EghtesadOnline: The latest rationing and doubling of gasoline prices that started out of the blue last Friday (Nov. 15) will annually generate up to $5.5 billion in export revenue for the government, a board member of the Iranian Oil, Gas and Petrochemical Products Exporters’ Association said.
“The National Iranian Oil Products Distribution Company’s output stands at 115 million liters per day, of which 95 ml/d is used domestically and the rest (20 ml/d) can be exported,” Hamid Hosseini was quoted as saying by IRNA.
Given the controversial rationing scheme and higher pump prices, current gas consumption is expected to decline to 85 ml/d in less than 90 days, consequently creating extra space for exports (possibly 30 million liters/day).
Hosseini opined that one liter of the fuel can be sold at 50 cents to neighboring states, earning an estimated $5.5 billion a year, or equivalent of the amount made from selling 300,000 barrels of crude per day at $50, according to Financial Tribune.
“Gasoline can be exported to Iraqi Kurdistan, Afghanistan, Pakistan, Armenia, some African states and Iraq.”
Besides domestic buyers, foreign companies and dealers can approach the international ring of Iran Energy Exchange where fuels are offered.
Regarding the excess production, he said “IRENEX is able and willing to help meet neighboring countries’ gasoline needs.”
Since mid-summer, the government started offering surplus gasoline on the energy bourse. Neighboring states are said to be the main buyers and officials have said there are plans to find new markets.
Exporting gasoline via IRENEX comes after official announcement that production had surpassed domestic demand and Iran had become self-reliant in producing the fuel that has more buyers in foreign markets.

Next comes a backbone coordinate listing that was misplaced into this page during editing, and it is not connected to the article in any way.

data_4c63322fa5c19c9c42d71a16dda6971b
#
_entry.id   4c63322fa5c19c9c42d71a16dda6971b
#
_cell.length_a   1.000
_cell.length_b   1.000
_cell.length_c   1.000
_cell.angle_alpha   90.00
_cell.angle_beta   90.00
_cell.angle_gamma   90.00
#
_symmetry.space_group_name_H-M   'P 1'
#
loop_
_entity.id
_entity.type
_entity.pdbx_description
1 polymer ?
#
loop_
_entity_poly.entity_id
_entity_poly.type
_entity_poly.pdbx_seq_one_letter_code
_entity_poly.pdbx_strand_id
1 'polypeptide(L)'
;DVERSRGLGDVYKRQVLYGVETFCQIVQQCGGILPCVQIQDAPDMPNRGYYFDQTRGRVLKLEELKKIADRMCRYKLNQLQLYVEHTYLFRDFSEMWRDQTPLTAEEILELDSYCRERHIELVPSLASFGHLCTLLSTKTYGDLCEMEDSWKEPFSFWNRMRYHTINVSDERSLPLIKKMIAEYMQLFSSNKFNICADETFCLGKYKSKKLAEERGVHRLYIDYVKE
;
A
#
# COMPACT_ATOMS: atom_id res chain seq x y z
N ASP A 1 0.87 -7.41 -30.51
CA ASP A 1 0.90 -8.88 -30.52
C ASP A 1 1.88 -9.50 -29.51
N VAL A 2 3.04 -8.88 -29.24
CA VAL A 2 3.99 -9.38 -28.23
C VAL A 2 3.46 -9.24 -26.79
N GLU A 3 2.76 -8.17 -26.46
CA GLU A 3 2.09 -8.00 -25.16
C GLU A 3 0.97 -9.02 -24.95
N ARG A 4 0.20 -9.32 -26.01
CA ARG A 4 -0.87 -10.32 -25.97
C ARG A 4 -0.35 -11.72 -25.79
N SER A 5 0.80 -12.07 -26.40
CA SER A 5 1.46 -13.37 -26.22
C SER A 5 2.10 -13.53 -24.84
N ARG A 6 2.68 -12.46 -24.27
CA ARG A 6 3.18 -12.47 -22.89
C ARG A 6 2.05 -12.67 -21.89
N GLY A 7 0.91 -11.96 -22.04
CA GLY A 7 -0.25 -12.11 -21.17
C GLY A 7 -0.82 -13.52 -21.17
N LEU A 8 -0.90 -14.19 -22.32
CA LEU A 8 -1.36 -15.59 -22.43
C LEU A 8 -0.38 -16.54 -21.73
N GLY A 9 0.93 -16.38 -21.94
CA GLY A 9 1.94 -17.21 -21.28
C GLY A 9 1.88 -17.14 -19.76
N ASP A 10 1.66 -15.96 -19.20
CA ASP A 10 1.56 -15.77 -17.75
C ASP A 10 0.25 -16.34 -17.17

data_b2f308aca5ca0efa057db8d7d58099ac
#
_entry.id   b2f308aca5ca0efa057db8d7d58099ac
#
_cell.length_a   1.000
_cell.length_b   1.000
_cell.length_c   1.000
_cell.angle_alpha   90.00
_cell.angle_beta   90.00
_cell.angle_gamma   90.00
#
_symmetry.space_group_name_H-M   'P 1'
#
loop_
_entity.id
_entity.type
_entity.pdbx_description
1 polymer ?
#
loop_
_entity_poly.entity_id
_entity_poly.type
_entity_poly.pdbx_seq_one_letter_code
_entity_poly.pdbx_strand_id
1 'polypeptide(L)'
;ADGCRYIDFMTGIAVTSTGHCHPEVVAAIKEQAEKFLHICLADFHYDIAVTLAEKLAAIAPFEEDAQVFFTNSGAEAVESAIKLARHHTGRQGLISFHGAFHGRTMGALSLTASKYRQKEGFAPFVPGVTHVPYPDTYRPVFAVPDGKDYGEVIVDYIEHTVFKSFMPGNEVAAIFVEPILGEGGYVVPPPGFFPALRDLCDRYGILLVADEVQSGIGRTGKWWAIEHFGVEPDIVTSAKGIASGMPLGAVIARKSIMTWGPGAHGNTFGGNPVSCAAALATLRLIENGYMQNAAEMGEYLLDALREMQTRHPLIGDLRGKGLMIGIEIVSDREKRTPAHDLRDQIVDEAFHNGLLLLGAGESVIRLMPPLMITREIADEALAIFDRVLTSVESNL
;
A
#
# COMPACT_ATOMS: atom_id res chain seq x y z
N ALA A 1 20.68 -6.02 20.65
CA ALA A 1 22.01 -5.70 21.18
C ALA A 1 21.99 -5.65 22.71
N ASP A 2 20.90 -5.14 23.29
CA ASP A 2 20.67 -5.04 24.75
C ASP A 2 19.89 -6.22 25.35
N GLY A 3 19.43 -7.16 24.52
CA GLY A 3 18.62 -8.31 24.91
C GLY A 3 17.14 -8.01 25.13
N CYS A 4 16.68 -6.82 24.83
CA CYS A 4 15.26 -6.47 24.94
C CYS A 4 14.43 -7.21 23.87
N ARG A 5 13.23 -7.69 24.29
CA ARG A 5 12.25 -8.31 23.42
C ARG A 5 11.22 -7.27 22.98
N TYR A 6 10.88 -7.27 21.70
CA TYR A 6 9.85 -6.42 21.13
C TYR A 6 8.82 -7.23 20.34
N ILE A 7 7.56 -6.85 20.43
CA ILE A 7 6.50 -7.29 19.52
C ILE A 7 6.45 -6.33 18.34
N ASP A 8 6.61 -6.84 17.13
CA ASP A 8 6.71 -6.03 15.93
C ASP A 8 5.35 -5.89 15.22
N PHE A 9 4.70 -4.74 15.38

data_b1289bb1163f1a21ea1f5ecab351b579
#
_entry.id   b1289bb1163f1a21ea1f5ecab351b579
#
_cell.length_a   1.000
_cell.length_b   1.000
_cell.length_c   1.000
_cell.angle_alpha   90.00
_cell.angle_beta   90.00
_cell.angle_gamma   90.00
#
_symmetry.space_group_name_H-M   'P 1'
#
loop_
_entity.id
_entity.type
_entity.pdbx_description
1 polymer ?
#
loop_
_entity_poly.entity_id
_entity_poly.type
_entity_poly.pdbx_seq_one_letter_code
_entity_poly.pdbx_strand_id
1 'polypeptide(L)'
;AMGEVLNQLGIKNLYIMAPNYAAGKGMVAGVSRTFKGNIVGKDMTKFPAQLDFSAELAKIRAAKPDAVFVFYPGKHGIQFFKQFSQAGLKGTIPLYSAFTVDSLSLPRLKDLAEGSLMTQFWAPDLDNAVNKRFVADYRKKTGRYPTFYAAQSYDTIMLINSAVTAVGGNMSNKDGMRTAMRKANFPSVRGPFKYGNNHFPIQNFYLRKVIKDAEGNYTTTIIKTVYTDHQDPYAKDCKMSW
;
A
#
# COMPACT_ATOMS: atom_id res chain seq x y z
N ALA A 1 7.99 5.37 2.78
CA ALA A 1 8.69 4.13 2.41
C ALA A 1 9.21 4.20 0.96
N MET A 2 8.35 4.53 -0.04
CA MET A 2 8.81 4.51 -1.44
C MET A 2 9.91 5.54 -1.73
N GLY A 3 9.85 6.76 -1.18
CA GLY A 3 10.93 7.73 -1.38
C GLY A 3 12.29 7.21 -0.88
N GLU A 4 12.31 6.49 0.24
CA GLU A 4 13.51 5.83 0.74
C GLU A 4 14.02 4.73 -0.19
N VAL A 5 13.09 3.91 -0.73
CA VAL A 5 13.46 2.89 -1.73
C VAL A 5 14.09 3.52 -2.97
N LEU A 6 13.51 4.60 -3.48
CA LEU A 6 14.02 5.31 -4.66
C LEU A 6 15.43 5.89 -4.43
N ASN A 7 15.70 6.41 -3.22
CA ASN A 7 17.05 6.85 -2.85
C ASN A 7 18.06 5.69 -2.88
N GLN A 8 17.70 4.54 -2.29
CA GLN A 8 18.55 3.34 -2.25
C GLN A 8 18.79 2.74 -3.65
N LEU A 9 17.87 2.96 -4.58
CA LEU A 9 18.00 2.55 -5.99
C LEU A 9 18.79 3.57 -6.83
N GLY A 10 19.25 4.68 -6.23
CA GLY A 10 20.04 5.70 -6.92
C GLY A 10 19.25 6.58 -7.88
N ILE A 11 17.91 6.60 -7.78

Generating revenue from gasoline export can be a new source of income for the government to compensate for the ballooning budget deficit emanating from steep decline in oil exports (plunging from 2.5 million barrels per day to less than 500,000 bpd) due to the new US sanctions.
Moreover, increasing gasoline prices by 200% will annually add $2.5 billion to the treasury that is supposed to be used exclusively for public welfare (at least for now).
Prior to the price hike (when gasoline was sold at 7 cents), the government’s annual earnings from gasoline sales amounted to $31.7 billion. Now this will climb to $34.2 billion or 8% higher, which is (temporarily) being distributed among 18 million families (60 million people) in the form of cost of living or cash subsidies.
A Short-Term Plan
Nonetheless, economic experts and independent observers are of the opinion that transferring the surplus earnings ($2.5 billion) to the people is a short-term plan and the government's monthly payment of cash subsidies (revenue from higher gas prices) could come to an end soon as it struggles to fix the ever-increasing budget deficit.
Mehrdad Emadi, a senior economist at the Betamatrix International Consultancy in London and former advisor to the EU says even if the administration continues with the new payments it will be a recipe for disaster as costs of such populist moves outweigh the benefits.
“The new plan will definitely impose inflationary pressure on the low-strata who are already facing serious problems to make ends meet. So long as revenues are not diverted for developing infrastructure and creating jobs, paying cash handouts is, and will be, doomed.”
Hossein Raghfar, faculty member and economic expert at Alzahra University believes that the new scheme (rationing fuel) will not only raise production costs but also make life for the general public more, not less, difficult.
Criticizing policy and decision makers in favor of high fuel prices who keep warning about fuel smuggling, he said, “If they (the government) were really concerned about smuggling, they should have decreased the dollar rate (from 12,000 rials to 42,000 rials) instead of increasing gasoline prices by 200%.”
The government raised the USD rate from 42,000 rials in May 2018 to 12,000 rials now, a move that helped the government generate at least $30 billion.
The former journalist went on to say that the 200% rise in gasoline prices will affect low-income brackets, in particular fixed-wage earners, the most because energy bills account for 20% of their total wages. This for the rich is hardly 1%.